Sean O’Neill in his blog at The Times is today suggesting that Ian McPherson, the current Chief Constable of Norfolk, is a shoe-in to be appointed as Assistant Commissioner (Territorial Policing) of the Metropolitan Police by a Panel of the Metropolitan Police Authority (MPA) next week.

As a member of that Panel, I can state categorically that there is nothing foregone about the process we will be undertaking.

None of the candidates are internal and they are essentially unknown quantities to most of the Panel. Yes, Ian McPherson is the only sitting Chief Constable, but my guess is that this will not be a decisive factor in the decision-making. So the two Deputy Chief Constables will have to demonstrate how they can step up to Assistant Commissioner rank (equivalent in status to a Chief Constable with a budget larger than most Police forces), while the Chief Constable on the short-list will have to demonstrate his readiness to step back into a subordinate role (under a Commissioner and a Deputy Commissioner who has previously filled the equivalent Assistant Commissioner role).

So what is Sean O’Neill up to? Is he articulating what Sir Paul Stephenson (SPS as his staff call him) wants?

SPS is on record as saying that he doesn’t trust the Police Authority to make the right appointments would prefer to have sole responsibility for making appointments to his senior team (actually I am not sure that there is much evidence – if any – that the Metropolitan Police Authority has ever imposed on SPS anyone in his senior team he wouldn’t want). So was this a way of SPS signalling to the MPA who is his preferred candidate? I hope not. The Panel will – quite properly – make its decision on the performance of the three candidates in the selection process.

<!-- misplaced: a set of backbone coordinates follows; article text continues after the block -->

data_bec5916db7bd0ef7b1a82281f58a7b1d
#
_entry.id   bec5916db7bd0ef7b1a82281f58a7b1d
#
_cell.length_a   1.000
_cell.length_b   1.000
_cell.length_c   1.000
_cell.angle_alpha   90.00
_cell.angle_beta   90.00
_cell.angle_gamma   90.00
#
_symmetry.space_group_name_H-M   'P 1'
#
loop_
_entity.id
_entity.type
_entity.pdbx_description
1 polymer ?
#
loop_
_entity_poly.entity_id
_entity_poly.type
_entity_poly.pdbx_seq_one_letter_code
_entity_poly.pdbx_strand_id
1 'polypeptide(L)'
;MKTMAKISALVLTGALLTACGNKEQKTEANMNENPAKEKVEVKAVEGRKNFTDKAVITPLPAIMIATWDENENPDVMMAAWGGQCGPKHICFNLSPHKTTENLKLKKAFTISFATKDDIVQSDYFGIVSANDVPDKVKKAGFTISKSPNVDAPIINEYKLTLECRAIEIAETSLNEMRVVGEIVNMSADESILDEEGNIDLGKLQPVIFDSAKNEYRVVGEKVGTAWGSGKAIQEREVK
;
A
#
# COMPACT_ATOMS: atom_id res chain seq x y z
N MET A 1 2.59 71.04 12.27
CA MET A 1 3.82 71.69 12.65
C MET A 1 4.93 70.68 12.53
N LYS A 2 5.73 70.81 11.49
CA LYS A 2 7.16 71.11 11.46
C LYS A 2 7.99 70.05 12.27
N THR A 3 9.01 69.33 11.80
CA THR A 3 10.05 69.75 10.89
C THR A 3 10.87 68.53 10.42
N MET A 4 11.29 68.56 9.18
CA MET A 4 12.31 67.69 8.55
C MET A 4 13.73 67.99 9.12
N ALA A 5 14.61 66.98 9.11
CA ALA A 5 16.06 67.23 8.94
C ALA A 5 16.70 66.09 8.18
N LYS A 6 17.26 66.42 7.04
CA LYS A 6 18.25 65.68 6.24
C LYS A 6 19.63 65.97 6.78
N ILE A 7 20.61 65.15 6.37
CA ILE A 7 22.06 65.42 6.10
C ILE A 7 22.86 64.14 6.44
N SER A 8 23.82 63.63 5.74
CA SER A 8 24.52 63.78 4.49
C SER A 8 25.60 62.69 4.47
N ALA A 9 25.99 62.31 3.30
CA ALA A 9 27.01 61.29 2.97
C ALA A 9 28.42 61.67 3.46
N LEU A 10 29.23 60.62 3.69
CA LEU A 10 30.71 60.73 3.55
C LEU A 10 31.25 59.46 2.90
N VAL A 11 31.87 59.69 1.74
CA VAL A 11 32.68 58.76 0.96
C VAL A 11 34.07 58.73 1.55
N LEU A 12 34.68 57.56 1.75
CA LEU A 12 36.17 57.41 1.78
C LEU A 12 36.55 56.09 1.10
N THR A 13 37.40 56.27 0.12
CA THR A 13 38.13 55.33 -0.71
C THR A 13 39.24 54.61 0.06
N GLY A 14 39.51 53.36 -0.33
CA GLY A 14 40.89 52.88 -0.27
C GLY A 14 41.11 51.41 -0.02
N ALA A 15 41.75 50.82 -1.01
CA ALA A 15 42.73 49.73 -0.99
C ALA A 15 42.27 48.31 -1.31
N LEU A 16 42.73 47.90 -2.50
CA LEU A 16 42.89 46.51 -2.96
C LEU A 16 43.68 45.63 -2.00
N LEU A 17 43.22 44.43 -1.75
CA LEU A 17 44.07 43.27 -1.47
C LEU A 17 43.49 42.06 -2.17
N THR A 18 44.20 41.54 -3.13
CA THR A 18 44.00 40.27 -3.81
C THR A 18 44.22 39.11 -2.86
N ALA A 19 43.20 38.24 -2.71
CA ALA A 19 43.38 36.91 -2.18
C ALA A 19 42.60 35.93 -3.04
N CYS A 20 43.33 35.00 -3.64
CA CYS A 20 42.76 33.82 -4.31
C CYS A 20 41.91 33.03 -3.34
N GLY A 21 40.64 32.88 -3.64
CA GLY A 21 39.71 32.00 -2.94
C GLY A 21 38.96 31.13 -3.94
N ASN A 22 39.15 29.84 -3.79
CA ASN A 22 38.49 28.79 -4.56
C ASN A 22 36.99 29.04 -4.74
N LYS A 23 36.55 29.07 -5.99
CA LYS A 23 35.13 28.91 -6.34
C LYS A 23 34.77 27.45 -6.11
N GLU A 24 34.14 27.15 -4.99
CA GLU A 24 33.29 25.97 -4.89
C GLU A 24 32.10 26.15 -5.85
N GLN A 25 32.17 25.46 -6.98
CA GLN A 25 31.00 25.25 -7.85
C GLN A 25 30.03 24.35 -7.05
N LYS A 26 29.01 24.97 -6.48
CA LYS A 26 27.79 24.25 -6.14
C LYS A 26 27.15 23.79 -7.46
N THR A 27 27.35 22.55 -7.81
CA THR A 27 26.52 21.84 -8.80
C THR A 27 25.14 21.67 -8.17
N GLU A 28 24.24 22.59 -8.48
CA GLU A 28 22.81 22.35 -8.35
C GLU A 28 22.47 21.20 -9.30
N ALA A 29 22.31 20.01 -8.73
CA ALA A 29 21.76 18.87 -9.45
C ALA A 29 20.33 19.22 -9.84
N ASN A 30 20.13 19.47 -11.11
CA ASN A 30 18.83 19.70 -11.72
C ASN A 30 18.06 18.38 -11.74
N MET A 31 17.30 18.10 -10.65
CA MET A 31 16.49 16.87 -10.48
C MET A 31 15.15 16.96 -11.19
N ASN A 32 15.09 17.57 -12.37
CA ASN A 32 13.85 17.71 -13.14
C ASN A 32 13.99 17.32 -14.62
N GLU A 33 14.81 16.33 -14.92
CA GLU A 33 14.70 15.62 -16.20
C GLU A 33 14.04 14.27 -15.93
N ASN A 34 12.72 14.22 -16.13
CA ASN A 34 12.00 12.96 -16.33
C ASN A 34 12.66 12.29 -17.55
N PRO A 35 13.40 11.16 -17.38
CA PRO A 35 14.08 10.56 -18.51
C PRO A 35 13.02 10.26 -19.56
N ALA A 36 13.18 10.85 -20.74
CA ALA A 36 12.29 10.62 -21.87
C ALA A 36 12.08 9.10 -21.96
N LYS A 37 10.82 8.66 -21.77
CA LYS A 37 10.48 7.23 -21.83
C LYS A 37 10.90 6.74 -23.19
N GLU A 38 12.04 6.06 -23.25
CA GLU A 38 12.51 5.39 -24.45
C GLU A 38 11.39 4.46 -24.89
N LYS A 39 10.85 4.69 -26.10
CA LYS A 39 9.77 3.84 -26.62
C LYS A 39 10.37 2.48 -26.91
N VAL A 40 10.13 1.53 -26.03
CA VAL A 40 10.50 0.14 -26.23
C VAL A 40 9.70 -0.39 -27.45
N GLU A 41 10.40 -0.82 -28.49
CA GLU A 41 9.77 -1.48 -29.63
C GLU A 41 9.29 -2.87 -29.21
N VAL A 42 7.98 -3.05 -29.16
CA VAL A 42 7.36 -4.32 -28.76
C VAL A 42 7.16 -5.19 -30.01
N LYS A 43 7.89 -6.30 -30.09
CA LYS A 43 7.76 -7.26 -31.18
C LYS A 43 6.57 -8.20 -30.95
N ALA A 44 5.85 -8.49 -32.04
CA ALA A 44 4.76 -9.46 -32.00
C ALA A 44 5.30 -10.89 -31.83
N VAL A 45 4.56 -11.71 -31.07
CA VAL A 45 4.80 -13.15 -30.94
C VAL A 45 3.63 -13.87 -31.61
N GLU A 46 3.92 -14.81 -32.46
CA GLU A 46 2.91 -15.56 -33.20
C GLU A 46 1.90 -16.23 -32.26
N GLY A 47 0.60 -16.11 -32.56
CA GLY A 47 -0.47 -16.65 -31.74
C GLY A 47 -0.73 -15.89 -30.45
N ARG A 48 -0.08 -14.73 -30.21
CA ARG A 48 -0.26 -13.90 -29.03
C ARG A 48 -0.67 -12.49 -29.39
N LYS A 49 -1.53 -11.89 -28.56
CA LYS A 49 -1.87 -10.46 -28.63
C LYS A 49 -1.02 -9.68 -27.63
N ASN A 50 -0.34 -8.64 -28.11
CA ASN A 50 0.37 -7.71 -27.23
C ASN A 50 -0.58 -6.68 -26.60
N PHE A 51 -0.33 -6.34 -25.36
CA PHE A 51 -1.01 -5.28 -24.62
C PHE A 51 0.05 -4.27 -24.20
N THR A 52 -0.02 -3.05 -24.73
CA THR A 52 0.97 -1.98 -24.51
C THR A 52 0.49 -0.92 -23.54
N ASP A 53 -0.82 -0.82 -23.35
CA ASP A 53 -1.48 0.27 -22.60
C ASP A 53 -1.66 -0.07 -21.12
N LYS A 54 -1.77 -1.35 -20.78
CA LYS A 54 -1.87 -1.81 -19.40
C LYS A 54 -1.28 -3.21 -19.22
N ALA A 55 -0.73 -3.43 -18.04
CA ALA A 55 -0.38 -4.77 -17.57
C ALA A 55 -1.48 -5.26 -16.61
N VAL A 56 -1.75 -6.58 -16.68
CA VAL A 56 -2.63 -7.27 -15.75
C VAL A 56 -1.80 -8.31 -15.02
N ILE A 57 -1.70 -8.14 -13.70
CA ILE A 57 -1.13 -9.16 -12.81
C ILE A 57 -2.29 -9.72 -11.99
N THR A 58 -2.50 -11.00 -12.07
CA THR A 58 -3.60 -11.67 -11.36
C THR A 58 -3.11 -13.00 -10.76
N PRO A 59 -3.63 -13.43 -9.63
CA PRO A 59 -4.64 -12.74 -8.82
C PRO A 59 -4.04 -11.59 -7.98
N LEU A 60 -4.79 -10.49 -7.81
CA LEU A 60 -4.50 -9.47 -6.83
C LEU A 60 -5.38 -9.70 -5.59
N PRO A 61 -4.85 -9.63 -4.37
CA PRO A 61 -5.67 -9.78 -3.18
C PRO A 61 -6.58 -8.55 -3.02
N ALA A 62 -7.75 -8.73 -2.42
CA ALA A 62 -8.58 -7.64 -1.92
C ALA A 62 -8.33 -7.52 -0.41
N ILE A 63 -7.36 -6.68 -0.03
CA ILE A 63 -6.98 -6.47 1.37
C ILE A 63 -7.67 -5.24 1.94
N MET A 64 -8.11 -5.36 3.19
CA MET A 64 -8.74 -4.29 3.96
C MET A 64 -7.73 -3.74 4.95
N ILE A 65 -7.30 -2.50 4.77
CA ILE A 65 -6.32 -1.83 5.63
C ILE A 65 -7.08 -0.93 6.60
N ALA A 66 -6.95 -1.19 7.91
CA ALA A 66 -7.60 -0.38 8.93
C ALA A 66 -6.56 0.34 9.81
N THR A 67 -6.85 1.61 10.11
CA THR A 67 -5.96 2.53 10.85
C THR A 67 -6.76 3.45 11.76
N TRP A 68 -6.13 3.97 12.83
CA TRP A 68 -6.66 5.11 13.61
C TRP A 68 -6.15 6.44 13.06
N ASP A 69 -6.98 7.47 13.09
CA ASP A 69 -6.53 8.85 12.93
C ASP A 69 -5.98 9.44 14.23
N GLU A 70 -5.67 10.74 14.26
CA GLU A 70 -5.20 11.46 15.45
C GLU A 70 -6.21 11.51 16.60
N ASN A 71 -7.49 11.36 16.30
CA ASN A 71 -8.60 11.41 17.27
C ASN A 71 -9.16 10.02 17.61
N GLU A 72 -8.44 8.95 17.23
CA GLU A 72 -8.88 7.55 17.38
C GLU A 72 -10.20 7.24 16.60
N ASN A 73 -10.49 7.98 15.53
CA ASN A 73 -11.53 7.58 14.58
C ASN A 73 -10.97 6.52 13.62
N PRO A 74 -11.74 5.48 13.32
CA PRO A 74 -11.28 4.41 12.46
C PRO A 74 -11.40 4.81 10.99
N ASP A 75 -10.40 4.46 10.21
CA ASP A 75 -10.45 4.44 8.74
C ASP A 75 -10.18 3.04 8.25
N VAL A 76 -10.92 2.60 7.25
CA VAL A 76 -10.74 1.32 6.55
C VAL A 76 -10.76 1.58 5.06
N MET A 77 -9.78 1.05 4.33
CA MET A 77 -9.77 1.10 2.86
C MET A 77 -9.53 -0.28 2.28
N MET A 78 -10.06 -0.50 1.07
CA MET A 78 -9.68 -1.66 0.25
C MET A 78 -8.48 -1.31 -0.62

It is not for a newspaper – not even The Times – to try to prejudice the process.

And the proper way for SPS to get the candidate he wants (whoever that may turn out to be) is to evidence from what emerges in the selection process why his preferred candidate is the best qualified. And to present that evidence to the Panel as it makes its decision. And I am sure that’s the way it will happen.

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